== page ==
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Patterns of psychological responses in parents of children that underwent stem cell transplantation

Riva, Roberto; Forinder, Ulla; Arvidson, Johan; Mellgren, Karin; Toporski, Jacek LU ; Winiarski, Jacek and Norberg, Annika Lindahl (2014) In Psycho-Oncology 23(11). p.1307-1313
Abstract
ObjectiveHematopoietic stem cell transplantation (HSCT) is curative in several life-threatening pediatric diseases but may affect children and their families inducing depression, anxiety, burnout symptoms, and post-traumatic stress symptoms, as well as post-traumatic growth (PTG). The aim of this study was to investigate the co-occurrence of different aspects of such responses in parents of children that had undergone HSCT. MethodsQuestionnaires were completed by 260 parents (146 mothers and 114 fathers) 11-198 months after HSCT: the Hospital Anxiety and Depression Scale, the Shirom-Melamed Burnout Questionnaire, the post-traumatic stress disorders checklist, civilian version, and the PTG inventory. Additional variables were also... (More)
ObjectiveHematopoietic stem cell transplantation (HSCT) is curative in several life-threatening pediatric diseases but may affect children and their families inducing depression, anxiety, burnout symptoms, and post-traumatic stress symptoms, as well as post-traumatic growth (PTG). The aim of this study was to investigate the co-occurrence of different aspects of such responses in parents of children that had undergone HSCT. MethodsQuestionnaires were completed by 260 parents (146 mothers and 114 fathers) 11-198 months after HSCT: the Hospital Anxiety and Depression Scale, the Shirom-Melamed Burnout Questionnaire, the post-traumatic stress disorders checklist, civilian version, and the PTG inventory. Additional variables were also investigated: perceived support, time elapsed since HSCT, job stress, partner-relationship satisfaction, trauma appraisal, and the child's health problems. A hierarchical cluster analysis and a k-means cluster analysis were used to identify patterns of psychological responses. ResultsFour clusters of parents with different psychological responses were identified. One cluster (n=40) significantly differed from the other groups and reported levels of depression, anxiety, burnout symptoms, and post-traumatic stress symptoms above the cut-off. In contrast, another cluster (n=66) reported higher levels of PTG than the other groups did. ConclusionsThis study shows a subgroup of parents maintaining high levels of several aspects of distress years after HSCT. Differences between clusters might be explained by differences in perceived support, the child's health problems, job stress, and partner-relationship satisfaction. Copyright (c) 2014 John Wiley & Sons, Ltd. (Less)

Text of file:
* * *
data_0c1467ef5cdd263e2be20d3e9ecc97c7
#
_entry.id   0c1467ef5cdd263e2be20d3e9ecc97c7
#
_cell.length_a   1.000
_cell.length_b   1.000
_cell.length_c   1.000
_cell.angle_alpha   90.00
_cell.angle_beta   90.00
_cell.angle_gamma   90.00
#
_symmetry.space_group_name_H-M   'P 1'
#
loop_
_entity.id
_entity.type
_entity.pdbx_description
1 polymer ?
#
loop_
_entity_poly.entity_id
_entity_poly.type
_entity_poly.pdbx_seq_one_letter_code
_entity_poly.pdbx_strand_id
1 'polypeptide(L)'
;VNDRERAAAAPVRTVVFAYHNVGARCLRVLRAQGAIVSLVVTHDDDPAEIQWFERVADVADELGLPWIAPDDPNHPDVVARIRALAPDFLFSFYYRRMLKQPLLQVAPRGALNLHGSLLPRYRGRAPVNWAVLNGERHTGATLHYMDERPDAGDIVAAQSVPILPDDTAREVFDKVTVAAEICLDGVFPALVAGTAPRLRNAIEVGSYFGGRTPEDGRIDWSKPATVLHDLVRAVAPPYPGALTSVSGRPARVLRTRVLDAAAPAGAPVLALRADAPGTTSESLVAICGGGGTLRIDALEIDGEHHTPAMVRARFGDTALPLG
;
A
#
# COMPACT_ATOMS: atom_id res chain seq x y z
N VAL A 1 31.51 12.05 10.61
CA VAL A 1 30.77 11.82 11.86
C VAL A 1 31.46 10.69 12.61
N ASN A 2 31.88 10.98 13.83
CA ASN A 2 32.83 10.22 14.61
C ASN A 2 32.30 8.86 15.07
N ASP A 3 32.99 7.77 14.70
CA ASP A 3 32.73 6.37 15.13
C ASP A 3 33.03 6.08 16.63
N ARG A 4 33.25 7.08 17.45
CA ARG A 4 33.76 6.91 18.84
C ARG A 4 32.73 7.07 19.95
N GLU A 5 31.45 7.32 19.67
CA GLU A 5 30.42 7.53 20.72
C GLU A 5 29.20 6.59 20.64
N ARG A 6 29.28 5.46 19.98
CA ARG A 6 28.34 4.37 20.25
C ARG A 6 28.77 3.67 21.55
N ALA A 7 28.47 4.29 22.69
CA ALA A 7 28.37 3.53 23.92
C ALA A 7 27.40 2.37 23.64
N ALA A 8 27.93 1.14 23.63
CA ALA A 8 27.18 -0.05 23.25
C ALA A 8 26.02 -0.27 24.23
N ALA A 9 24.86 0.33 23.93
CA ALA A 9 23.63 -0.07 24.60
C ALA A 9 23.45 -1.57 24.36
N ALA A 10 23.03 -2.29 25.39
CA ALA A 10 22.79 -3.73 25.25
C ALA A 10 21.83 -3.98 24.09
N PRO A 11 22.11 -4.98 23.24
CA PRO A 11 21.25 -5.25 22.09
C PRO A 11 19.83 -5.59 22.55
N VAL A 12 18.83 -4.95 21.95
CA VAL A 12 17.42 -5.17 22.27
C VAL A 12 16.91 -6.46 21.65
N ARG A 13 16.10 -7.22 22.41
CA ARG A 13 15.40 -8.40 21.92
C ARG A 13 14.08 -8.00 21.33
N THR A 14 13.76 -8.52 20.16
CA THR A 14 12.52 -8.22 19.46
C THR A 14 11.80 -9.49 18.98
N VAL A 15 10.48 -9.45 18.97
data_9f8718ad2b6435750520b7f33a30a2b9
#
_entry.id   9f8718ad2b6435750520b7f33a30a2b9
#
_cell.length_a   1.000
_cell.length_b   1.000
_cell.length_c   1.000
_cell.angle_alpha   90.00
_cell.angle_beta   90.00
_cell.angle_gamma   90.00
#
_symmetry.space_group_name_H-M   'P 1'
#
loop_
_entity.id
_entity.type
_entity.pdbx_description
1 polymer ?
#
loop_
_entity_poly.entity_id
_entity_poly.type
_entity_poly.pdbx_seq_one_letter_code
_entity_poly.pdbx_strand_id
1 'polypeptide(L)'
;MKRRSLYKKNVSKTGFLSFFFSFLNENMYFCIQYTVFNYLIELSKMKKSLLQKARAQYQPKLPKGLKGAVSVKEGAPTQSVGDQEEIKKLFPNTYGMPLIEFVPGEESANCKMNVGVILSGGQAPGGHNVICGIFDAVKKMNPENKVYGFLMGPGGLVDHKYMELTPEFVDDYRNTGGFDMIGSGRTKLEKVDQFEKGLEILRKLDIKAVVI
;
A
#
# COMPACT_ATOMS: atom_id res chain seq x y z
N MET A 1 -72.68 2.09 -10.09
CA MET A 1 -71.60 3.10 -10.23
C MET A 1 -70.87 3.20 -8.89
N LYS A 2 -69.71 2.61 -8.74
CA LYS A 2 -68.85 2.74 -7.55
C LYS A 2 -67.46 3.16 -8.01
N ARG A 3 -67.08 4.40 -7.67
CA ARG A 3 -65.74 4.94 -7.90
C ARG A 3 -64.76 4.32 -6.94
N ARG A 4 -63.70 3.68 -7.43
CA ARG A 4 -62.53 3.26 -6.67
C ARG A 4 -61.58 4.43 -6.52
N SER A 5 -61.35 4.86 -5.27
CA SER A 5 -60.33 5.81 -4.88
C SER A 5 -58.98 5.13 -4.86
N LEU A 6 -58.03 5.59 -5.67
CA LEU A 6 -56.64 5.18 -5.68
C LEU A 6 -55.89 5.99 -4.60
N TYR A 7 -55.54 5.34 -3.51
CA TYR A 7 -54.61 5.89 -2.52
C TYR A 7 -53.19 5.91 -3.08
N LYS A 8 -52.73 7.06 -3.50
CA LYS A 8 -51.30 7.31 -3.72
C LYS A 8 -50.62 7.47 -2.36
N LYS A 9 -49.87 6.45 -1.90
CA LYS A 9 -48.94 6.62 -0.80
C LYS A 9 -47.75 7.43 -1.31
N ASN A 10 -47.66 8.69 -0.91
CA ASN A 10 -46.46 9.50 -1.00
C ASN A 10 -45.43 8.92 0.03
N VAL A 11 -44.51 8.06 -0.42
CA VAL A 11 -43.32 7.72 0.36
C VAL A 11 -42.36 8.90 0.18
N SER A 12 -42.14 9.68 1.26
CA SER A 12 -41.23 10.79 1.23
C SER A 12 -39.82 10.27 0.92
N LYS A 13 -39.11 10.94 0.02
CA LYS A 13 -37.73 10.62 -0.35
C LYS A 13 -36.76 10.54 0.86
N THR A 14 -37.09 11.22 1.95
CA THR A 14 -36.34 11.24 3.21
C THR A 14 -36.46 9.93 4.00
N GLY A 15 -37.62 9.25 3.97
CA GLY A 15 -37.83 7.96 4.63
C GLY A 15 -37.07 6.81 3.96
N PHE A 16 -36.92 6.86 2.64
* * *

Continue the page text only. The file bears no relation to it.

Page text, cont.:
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author
organization
publishing date
type
Contribution to journal
publication status
published
subject
keywords
cancer, oncology, hematopoietic stem cell transplantation, psychological, distress, parents, post-traumatic growth
in
Psycho-Oncology
volume
23
issue
11
pages
1307 - 1313
publisher
John Wiley & Sons
external identifiers
  • wos:000344242500014
  • scopus:84918798913
ISSN
1099-1611
DOI
10.1002/pon.3567
language
English
LU publication?
yes
id
c7645192-ef05-4b8e-bbfb-db2b0fc93f4e (old id 4875134)
date added to LUP
2015-01-07 10:27:29
date last changed
2017-10-01 03:06:32
@article{c7645192-ef05-4b8e-bbfb-db2b0fc93f4e,
  abstract     = {ObjectiveHematopoietic stem cell transplantation (HSCT) is curative in several life-threatening pediatric diseases but may affect children and their families inducing depression, anxiety, burnout symptoms, and post-traumatic stress symptoms, as well as post-traumatic growth (PTG). The aim of this study was to investigate the co-occurrence of different aspects of such responses in parents of children that had undergone HSCT. MethodsQuestionnaires were completed by 260 parents (146 mothers and 114 fathers) 11-198 months after HSCT: the Hospital Anxiety and Depression Scale, the Shirom-Melamed Burnout Questionnaire, the post-traumatic stress disorders checklist, civilian version, and the PTG inventory. Additional variables were also investigated: perceived support, time elapsed since HSCT, job stress, partner-relationship satisfaction, trauma appraisal, and the child's health problems. A hierarchical cluster analysis and a k-means cluster analysis were used to identify patterns of psychological responses. ResultsFour clusters of parents with different psychological responses were identified. One cluster (n=40) significantly differed from the other groups and reported levels of depression, anxiety, burnout symptoms, and post-traumatic stress symptoms above the cut-off. In contrast, another cluster (n=66) reported higher levels of PTG than the other groups did. ConclusionsThis study shows a subgroup of parents maintaining high levels of several aspects of distress years after HSCT. Differences between clusters might be explained by differences in perceived support, the child's health problems, job stress, and partner-relationship satisfaction. Copyright (c) 2014 John Wiley & Sons, Ltd.},
  author       = {Riva, Roberto and Forinder, Ulla and Arvidson, Johan and Mellgren, Karin and Toporski, Jacek and Winiarski, Jacek and Norberg, Annika Lindahl},
  issn         = {1099-1611},
  keyword      = {cancer,oncology,hematopoietic stem cell transplantation,psychological,distress,parents,post-traumatic growth},
  language     = {eng},
  number       = {11},
  pages        = {1307--1313},
  publisher    = {John Wiley & Sons},
  series       = {Psycho-Oncology},
  title        = {Patterns of psychological responses in parents of children that underwent stem cell transplantation},
  url          = {http://dx.doi.org/10.1002/pon.3567},
  volume       = {23},
  year         = {2014},
}